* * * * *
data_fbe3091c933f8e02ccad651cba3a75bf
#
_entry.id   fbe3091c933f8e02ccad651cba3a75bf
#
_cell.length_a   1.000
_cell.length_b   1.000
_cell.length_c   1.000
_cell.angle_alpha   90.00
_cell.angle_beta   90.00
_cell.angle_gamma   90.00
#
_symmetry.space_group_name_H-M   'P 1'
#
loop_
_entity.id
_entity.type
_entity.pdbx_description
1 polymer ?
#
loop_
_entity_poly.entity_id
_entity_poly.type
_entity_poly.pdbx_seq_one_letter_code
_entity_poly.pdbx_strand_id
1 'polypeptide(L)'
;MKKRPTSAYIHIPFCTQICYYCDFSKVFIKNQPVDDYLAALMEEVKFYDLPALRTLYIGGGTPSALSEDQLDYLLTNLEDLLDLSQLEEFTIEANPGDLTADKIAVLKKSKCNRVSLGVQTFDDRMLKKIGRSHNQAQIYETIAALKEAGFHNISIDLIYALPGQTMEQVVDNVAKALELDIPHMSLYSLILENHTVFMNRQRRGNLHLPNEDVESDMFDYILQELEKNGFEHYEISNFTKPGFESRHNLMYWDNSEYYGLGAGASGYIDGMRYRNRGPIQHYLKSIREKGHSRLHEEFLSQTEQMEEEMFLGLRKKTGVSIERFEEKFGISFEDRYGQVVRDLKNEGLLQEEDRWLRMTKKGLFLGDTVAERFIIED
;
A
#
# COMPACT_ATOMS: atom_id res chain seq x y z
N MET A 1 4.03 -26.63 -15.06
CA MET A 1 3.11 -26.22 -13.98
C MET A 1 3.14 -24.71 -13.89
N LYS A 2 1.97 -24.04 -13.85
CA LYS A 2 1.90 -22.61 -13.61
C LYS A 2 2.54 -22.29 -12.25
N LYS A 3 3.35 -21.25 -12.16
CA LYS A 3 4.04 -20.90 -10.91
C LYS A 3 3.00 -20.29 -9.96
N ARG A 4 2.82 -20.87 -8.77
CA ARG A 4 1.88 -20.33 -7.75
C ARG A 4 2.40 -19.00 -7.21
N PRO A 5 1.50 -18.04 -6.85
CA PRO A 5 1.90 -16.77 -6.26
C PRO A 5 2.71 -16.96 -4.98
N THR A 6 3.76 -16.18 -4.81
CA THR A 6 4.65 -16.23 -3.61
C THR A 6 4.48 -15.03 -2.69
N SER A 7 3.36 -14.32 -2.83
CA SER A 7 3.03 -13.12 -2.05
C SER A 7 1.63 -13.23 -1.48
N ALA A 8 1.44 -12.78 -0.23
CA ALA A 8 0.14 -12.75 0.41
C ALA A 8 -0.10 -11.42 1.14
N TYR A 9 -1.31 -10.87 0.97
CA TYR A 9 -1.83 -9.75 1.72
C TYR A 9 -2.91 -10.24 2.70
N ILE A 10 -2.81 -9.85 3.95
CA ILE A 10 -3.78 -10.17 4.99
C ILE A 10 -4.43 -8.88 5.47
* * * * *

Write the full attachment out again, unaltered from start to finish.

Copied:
data_fbe3091c933f8e02ccad651cba3a75bf
#
_entry.id   fbe3091c933f8e02ccad651cba3a75bf
#
_cell.length_a   1.000
_cell.length_b   1.000
_cell.length_c   1.000
_cell.angle_alpha   90.00
_cell.angle_beta   90.00
_cell.angle_gamma   90.00
#
_symmetry.space_group_name_H-M   'P 1'
#
loop_
_entity.id
_entity.type
_entity.pdbx_description
1 polymer ?
#
loop_
_entity_poly.entity_id
_entity_poly.type
_entity_poly.pdbx_seq_one_letter_code
_entity_poly.pdbx_strand_id
1 'polypeptide(L)'
;MKKRPTSAYIHIPFCTQICYYCDFSKVFIKNQPVDDYLAALMEEVKFYDLPALRTLYIGGGTPSALSEDQLDYLLTNLEDLLDLSQLEEFTIEANPGDLTADKIAVLKKSKCNRVSLGVQTFDDRMLKKIGRSHNQAQIYETIAALKEAGFHNISIDLIYALPGQTMEQVVDNVAKALELDIPHMSLYSLILENHTVFMNRQRRGNLHLPNEDVESDMFDYILQELEKNGFEHYEISNFTKPGFESRHNLMYWDNSEYYGLGAGASGYIDGMRYRNRGPIQHYLKSIREKGHSRLHEEFLSQTEQMEEEMFLGLRKKTGVSIERFEEKFGISFEDRYGQVVRDLKNEGLLQEEDRWLRMTKKGLFLGDTVAERFIIED
;
A
#
# COMPACT_ATOMS: atom_id res chain seq x y z
N MET A 1 4.03 -26.63 -15.06
CA MET A 1 3.11 -26.22 -13.98
C MET A 1 3.14 -24.71 -13.89
N LYS A 2 1.97 -24.04 -13.85
CA LYS A 2 1.90 -22.61 -13.61
C LYS A 2 2.54 -22.29 -12.25
N LYS A 3 3.35 -21.25 -12.16
CA LYS A 3 4.04 -20.90 -10.91
C LYS A 3 3.00 -20.29 -9.96
N ARG A 4 2.82 -20.87 -8.77
CA ARG A 4 1.88 -20.33 -7.75
C ARG A 4 2.40 -19.00 -7.21
N PRO A 5 1.50 -18.04 -6.85
CA PRO A 5 1.90 -16.77 -6.26
C PRO A 5 2.71 -16.96 -4.98
N THR A 6 3.76 -16.18 -4.81
CA THR A 6 4.65 -16.23 -3.61
C THR A 6 4.48 -15.03 -2.69
N SER A 7 3.36 -14.32 -2.83
CA SER A 7 3.03 -13.12 -2.05
C SER A 7 1.63 -13.23 -1.48
N ALA A 8 1.44 -12.78 -0.23
CA ALA A 8 0.14 -12.75 0.41
C ALA A 8 -0.10 -11.42 1.14
N TYR A 9 -1.31 -10.87 0.97
CA TYR A 9 -1.83 -9.75 1.72
C TYR A 9 -2.91 -10.24 2.70
N ILE A 10 -2.81 -9.85 3.95
CA ILE A 10 -3.78 -10.17 4.99
C ILE A 10 -4.43 -8.88 5.47